Published Jul 26, 2016There's no working comic who can seamlessly blend personal and socio-political comedy as substantively and satisfyingly as Hari Kondabolu. He's been pigeonholed as a race-oriented or political or angry comic — the kind of reductive assessment that takes place whenever a public figure actually and rightly questions and threatens the status quo.
But Kondabolu, who is, yes, an uncompromising scrutinizer and a self-described "killjoy who does comedy," takes the stage purposefully, recognizing that the time we have to make a difference in the world is precious. As it happens, he's also a preternaturally great comedian — someone who can weave stories and jokes together that shock, surprise, and overwhelm his audiences.
On Mainstream American Comic, there are number of instances where the Portland crowd gasps and groans at some of Kondabolu's seemingly cruel assessments of drone strikes and pro-life proponents. Quickly, he questions their reactions with facts and reality that are harsher than anything he can conjure in a club.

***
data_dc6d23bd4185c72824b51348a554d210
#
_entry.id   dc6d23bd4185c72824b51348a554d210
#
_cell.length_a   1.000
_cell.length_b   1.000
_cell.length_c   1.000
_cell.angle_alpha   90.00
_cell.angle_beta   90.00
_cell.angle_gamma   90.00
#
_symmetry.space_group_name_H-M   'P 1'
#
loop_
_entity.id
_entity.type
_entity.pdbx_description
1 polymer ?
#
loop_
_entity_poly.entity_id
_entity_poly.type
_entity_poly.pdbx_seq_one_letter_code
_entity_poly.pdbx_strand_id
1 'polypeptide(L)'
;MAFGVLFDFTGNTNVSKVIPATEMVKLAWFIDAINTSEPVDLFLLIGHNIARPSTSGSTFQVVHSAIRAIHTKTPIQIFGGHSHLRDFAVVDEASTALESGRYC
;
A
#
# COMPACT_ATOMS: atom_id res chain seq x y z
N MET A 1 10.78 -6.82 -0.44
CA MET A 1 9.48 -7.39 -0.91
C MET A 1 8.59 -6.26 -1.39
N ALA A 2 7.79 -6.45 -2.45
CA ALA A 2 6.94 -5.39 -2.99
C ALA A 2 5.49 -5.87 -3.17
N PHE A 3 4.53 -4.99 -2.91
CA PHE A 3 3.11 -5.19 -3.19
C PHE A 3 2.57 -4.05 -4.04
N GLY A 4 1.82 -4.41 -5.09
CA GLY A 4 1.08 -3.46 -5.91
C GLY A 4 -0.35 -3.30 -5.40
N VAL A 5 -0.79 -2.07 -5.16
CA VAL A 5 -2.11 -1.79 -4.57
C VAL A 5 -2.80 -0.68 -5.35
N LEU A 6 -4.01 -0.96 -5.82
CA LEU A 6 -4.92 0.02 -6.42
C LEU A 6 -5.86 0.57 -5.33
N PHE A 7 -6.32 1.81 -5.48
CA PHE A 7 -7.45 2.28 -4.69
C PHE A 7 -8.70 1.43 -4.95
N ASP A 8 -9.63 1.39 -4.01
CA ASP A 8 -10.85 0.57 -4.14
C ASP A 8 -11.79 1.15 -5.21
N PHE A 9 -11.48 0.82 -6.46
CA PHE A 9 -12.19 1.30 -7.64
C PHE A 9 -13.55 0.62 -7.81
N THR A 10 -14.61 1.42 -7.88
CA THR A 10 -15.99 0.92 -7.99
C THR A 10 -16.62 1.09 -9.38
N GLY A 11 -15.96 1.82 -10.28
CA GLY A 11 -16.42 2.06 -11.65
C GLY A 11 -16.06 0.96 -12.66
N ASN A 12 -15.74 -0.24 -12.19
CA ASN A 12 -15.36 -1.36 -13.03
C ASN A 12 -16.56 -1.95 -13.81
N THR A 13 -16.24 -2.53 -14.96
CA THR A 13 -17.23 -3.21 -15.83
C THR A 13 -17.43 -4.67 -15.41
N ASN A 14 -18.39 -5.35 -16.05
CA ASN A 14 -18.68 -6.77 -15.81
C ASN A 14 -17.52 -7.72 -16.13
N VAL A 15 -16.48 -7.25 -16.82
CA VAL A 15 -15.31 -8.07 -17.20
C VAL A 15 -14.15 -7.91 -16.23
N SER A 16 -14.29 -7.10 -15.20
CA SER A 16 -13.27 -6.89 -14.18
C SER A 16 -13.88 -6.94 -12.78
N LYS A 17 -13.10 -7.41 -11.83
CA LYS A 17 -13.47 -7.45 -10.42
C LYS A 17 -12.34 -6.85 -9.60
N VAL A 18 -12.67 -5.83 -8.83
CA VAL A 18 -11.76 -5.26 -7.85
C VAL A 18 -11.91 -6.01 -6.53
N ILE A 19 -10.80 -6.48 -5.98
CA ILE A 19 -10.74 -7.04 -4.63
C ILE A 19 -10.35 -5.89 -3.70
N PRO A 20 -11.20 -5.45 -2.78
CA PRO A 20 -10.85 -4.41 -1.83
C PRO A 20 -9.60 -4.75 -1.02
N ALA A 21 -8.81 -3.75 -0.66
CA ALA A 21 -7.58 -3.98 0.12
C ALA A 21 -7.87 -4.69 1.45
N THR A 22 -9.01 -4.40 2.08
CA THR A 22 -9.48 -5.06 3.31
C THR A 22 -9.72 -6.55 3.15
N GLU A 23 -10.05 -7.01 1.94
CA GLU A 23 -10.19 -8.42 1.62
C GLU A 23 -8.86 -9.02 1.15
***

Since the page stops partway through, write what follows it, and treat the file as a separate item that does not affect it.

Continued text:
He can discuss his hilariously blunt mother and upbringing with as much endearing vigour as he does in relishing his takedown of Bobby Jindal or telling us about his meeting with Joe Biden. And the abstract art bit is an ingenious critique of pretentiousness.
Kondabolu, like many of his peers, clearly pays closer attention to social norms and questionable cultural trends than many of us do. He deconstructs a vast array of subjects and provocatively highlights their questionable and occasionally harmful, counterintuitive, big picture dangers. Most strikingly, Kondabolu stands out because he's just sharper and more dedicated to his craft than most, and he is decidedly harsh at a harsh, tumultuous point in history.
Mainstream American Comic is the pointed blast we need right now but, perhaps most importantly, it's the biting comedy masterwork we deserve. (Kill Rock Stars)